In more ways than one, this album is a sort of death knell for 1992. Not in it's musicality, it's lyrics; not even in it's feel. But after '92, what was "cool" (meaning what was selling itself as "cool") wasn't white guy rock bands anymore--sure, Nirvana still had legs, but with the release of the Chronic (and specifically, the video for "Nuthing But A 'G' Thing"), intimidating, forceful black rappers took over the top spot. To some extent, rightly so: a determined, masculine minority with definite beliefs (in most cases, women and money) is always going to seem strong to people to busy to look beyond the surface. (Again, the problem with music criticism v. popular taste is, in This Factual Opinion, isn't that the popular taste is stupidly embracing banal retreads because they like banal retreads, but because banal retreads are both easily accessible as product, and easily discoursed upon because of their widespread nature. Attacking people's taste because their too busy to pay attention to what's fresh and new was out of line in 1992, when finding music could take up money and time if one didn't live in LA or NYC. Nowadays, with file-sharing, it's less true: still, some people are just too busy to keep up.) 1992 was the time period when the white-boy rock groups (with long hair) went to war against black men with Starter jackets. Starter jackets won, and the guys at your high school who were cool became the guys who listened to rap (it wasn't until the late stage of 2001 that hip-hop became the phrasing of choice, and in all honesty, hip-hop is still a really idiotic name.)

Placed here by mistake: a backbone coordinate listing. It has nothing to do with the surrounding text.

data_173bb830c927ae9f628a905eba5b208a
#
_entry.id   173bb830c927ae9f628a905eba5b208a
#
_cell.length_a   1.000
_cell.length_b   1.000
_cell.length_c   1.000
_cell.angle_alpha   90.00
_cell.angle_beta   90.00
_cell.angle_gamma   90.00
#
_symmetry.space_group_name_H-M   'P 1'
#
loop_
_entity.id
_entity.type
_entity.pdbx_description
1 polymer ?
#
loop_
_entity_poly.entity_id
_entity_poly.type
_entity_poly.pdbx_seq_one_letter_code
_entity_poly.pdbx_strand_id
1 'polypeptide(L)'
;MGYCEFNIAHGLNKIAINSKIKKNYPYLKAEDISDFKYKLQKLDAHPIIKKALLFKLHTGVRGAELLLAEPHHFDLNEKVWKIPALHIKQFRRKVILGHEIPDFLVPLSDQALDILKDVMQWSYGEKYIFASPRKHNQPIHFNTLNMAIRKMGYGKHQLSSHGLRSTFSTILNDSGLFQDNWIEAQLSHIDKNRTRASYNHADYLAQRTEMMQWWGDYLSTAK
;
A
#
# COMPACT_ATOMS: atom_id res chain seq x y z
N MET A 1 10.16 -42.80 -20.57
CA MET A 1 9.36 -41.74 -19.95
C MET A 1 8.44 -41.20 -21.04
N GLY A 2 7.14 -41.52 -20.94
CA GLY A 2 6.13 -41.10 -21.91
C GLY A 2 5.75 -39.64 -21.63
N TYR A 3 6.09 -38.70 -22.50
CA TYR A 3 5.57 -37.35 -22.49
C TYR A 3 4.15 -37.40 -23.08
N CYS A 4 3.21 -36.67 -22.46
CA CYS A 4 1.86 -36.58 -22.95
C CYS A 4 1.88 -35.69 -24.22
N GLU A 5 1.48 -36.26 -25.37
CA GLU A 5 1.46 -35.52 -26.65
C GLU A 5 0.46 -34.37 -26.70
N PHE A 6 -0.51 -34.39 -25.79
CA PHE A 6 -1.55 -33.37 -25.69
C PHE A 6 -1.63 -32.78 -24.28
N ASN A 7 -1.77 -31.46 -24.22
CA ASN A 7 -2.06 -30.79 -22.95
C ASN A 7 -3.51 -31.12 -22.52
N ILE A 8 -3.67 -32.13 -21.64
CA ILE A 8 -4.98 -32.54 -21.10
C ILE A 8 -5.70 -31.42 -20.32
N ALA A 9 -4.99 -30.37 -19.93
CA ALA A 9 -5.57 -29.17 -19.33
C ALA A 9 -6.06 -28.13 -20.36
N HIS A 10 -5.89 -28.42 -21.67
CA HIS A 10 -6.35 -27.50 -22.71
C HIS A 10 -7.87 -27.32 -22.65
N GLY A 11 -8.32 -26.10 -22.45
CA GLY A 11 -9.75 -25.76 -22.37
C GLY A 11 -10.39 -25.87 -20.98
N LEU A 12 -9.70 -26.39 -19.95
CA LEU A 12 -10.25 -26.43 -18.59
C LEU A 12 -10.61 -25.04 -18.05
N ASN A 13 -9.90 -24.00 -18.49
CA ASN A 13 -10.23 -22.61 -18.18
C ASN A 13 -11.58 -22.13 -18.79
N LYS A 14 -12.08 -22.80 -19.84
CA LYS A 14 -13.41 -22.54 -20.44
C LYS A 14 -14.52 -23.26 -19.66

That's not really the point though: Southern Harmony isn't about any of these things. It's a rock and roll album, through and through--and it's a great rock and roll album. It's got gospel back-up singers, it's got a Bob Marley cover, and it has the fascinating quality of becoming exponentially better for every decibel it's turned up. It's an album consisting of ten tracks, all of which could have served as hit singles if they'd had Jay-Z's marketing team. Southern Harmony is so firmly rooted in an idea of place (a mythical South that probably seems right below the railroad tracks even to people in Alabama) yet seems absolutely timeless. These are the things that make a decent album better: but in this case, Southern Harmony started from good--which means that by the end, it became amazing.
-Tucker Stone, 2006